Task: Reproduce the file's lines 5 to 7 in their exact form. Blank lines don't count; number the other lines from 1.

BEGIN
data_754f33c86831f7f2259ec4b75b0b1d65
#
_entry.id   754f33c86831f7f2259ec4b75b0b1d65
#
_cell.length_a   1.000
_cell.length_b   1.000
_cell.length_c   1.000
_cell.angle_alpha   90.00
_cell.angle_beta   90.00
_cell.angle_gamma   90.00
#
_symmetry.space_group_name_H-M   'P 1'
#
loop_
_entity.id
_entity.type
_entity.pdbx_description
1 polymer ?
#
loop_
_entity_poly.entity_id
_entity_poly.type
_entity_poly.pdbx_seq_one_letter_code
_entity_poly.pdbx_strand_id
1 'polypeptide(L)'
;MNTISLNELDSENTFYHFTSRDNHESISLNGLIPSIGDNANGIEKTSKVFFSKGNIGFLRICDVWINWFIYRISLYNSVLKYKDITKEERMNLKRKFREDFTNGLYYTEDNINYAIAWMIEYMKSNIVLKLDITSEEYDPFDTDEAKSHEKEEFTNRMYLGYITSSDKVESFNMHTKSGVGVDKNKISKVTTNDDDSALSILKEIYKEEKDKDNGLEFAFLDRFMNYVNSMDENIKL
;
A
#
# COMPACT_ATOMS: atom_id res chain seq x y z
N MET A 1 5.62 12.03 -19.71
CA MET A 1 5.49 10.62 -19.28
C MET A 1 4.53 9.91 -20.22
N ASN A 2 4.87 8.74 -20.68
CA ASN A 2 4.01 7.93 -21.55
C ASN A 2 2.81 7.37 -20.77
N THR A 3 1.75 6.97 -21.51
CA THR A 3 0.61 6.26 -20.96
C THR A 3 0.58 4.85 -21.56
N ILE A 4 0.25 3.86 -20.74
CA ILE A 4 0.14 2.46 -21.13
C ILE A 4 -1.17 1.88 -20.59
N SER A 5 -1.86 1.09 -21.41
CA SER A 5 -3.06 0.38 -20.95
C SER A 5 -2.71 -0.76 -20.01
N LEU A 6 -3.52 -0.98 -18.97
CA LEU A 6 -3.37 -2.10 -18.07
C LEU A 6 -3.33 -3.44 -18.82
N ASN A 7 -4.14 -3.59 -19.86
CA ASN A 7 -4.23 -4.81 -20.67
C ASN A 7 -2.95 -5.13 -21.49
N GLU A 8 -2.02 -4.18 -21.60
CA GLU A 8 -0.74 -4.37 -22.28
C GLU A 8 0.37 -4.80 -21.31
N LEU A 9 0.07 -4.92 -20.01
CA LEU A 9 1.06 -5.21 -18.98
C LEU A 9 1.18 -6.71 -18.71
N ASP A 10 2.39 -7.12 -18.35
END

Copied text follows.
_cell.length_a   1.000
_cell.length_b   1.000
_cell.length_c   1.000